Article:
• Kona Coffee is considered the tastiest in the world. Hence, it is also one of the most expensive. Its name comes from the city of Kona, Hawaii, and it has many qualities making it so tasty but most important is that it produces a very fruity and velvety coffee.
  • Brazilian Conilon Coffee: This type of coffee, also called Robusta, is widely used as instant coffee, and is the mostly loved by those who are not hardcore coffee fans, as it has a slightly chocolatey taste. This type of coffee is more consumed amongst Brazilians than exported. Because it has a caffeine concentration of 2,2%, the Conilon coffee is more robust than the Arabica.

Best Brazilian Coffee Regions

To understand more about the geographic distribution of our coffee, check out the best coffee regions in Brazil:

  • Chapada Diamantina
  • Cerrado Mineiro
  • Sul de Minas
  • Matas de Minas
  • Mantiqueira de Minas
  • Alta Mogiana
  • Montanhas do Espírito Santo
  • Rio de Janeiro
  • Ourinhos e Avaré
  • Norte do Paraná

Brazilian Coffee Brands

Now that you know the best of Brazilian coffee, let’s get to know the best Brazilian coffee brands!

  • Café Pilão
  • Dark Brazilian Santos Coffee
  • Dark Brazilian Cerrado Coffee
  • Café do Ponto
  • Café 3 Corações
  • Peet’s Coffee Brazil Minas Naturais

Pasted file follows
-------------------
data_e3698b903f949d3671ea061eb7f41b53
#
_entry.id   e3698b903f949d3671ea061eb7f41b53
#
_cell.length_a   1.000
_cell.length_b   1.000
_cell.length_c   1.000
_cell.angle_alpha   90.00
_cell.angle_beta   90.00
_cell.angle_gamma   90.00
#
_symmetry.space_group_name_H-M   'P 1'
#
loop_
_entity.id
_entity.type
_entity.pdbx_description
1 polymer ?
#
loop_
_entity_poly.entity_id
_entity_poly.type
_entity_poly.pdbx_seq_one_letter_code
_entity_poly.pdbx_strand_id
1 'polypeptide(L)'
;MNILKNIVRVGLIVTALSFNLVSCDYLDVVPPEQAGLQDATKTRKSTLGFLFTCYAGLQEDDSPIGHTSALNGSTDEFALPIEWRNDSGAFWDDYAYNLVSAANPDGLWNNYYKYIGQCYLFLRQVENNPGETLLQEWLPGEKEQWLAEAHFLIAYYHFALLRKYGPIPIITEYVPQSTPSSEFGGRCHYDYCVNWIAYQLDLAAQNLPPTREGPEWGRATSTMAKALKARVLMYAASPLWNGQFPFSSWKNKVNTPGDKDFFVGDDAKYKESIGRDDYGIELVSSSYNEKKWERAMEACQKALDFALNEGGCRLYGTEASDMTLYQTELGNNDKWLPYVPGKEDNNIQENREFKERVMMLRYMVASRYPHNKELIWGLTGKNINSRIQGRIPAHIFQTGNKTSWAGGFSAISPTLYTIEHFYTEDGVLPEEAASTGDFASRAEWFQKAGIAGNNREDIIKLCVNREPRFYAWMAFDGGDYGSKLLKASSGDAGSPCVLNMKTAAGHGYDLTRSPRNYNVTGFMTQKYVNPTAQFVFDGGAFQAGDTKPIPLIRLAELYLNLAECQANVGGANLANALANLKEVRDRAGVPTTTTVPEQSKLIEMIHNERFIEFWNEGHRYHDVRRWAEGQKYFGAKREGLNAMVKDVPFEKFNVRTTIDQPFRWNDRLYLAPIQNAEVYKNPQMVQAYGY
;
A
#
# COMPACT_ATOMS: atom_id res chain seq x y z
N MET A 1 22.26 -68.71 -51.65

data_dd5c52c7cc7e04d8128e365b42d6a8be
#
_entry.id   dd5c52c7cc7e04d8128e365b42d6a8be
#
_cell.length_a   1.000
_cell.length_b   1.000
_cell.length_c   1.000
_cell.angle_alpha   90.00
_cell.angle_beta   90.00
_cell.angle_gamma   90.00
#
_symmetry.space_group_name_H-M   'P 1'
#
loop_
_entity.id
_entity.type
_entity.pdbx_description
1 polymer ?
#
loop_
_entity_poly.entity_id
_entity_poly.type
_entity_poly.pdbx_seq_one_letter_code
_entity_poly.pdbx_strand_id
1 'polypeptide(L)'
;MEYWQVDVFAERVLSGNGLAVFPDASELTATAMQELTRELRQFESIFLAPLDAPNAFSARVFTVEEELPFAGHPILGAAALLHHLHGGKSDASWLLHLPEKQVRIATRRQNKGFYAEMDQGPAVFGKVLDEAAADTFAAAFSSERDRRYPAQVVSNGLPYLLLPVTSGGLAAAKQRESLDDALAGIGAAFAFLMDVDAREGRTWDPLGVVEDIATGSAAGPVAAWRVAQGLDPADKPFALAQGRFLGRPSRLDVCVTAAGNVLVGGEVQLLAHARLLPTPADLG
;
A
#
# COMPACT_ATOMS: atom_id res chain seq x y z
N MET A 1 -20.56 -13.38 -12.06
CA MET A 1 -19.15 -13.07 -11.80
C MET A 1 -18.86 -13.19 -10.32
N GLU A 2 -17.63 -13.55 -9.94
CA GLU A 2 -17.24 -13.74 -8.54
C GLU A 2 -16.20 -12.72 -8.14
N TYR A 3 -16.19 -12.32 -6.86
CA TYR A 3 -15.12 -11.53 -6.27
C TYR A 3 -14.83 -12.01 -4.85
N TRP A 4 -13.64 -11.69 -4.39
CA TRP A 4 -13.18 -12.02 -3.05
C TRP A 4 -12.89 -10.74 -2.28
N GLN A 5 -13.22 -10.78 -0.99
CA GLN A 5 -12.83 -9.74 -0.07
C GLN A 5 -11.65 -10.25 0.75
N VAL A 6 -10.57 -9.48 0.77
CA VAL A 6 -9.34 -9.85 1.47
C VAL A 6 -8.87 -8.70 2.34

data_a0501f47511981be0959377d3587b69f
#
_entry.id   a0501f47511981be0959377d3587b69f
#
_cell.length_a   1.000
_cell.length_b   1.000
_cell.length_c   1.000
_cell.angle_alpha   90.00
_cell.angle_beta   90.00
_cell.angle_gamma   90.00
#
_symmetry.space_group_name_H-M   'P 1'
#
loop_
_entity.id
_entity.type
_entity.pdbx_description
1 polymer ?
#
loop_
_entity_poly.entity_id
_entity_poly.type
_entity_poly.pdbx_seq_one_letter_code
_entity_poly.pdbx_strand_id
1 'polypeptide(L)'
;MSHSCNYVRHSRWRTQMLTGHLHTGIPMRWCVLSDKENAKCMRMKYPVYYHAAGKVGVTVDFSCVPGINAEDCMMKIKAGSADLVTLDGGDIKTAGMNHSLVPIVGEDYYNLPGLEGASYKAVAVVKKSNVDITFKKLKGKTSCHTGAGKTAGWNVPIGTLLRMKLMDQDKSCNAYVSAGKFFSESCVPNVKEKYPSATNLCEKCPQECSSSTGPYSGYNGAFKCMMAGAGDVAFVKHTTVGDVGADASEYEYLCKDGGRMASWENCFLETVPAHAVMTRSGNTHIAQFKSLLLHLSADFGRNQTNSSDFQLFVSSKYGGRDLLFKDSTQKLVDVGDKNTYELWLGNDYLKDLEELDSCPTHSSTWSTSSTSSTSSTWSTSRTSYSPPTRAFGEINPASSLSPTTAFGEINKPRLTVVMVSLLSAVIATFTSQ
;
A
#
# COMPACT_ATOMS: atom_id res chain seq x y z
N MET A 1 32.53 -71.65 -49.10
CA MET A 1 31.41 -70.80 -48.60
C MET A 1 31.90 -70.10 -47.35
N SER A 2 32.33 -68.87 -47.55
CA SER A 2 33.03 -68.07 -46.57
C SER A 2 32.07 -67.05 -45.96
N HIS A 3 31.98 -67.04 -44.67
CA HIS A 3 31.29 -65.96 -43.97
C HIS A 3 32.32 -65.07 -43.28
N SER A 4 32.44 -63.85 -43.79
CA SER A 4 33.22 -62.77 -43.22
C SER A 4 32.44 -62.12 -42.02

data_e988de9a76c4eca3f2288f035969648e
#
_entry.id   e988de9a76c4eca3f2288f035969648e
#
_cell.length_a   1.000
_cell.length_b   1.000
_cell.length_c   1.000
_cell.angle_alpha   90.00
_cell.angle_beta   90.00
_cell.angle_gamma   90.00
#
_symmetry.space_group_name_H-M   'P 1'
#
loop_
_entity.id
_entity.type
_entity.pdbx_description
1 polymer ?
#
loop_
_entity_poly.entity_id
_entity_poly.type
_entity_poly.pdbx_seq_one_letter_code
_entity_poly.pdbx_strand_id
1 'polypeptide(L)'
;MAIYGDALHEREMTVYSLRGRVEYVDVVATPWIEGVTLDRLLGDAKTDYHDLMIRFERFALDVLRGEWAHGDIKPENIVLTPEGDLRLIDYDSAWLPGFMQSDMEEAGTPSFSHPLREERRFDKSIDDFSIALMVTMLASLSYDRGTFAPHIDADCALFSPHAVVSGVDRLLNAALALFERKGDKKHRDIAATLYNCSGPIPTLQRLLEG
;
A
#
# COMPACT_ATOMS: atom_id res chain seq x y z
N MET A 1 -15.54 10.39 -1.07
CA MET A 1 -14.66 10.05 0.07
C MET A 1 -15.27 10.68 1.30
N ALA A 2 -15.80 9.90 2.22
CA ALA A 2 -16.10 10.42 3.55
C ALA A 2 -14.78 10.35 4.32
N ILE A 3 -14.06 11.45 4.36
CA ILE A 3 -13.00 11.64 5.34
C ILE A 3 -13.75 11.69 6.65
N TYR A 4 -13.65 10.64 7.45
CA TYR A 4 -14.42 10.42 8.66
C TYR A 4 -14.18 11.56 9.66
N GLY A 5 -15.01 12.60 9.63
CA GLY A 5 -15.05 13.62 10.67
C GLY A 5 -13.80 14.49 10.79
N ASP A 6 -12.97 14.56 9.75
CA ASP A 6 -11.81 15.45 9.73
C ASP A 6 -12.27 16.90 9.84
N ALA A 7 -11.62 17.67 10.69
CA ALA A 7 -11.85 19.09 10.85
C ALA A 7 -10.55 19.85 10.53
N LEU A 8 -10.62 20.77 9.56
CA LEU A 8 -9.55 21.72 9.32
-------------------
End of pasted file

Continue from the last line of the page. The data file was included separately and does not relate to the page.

• Cabloco Tradicional

Coffee Curiosities

  • Brazil produces about 35% of the world’s coffee crop.
  • Brazil has about 290,000 coffee growers.
  • About 6 billion coffee bushes grow each year in Brazil.
  • Situated in the south-eastern part of the country, Minas Gerais is Brazil’s largest coffee-producing state.
  • In Brazil, coffee beans are harvested from May through to September.
  • With a 28 percent share, Brazil is the top supplier of coffee to the U.S.
  • Eighty percent of coffee from Brazil is a variety known as Arabica. The Brazilian arabica coffee is for sure one of the most famous variants of our coffee.
  • Brazilian farmers traditionally pick coffee beans by hand, meaning just one or two harvests are gathered from each bush.
  • The coffee industry in Brazil generates about 8 million jobs.
  • The coffee borer beetle, which lays eggs in coffee beans, costs Brazil $300 million per year in lost crops.
  • Small-scale coffee farming in Brazil gained traction in 1888 after the abolition of slavery and the introduction of favorable immigration rules.
  • The first major exports of coffee in Brazil began in 1802.
  • In 1837 coffee was the biggest export of Brazil.
  • The traditional Brazilian coffee is known for its clean, sweet, medium-bodied, low-acid qualities.
  • Production of specialty coffees in Brazil increased in the 1990s.
  • Brazil is the world’s second-largest consumer of coffee.
  • More than 98 percent of Brazilian households drink coffee.
  • Coffee shop chain Starbucks opened its 100th store in Brazil in 2015.

There’s an amazing place in the center of Rio de Janeiro called Curto Café. This place is great not only because of its welcoming service and friendly staff, but most of all because of its honesty system payment ideology with suggested collaborative prices. That is, you can pay as much as you want!  If you come study Portuguese in Brazil with us, we can take you there to have a great cup of coffee, and you can even order your coffee yourself.

That’s it! Are you eager to try arabica or cerrado Brazilian coffee? Would you have a Brazilian expresso even on a hot summer day? Tell us in the comments! Grab a piece of cake, a cup of coffee and get ready for more classes with your favorite Portuguese school!
Kisses from Brazil.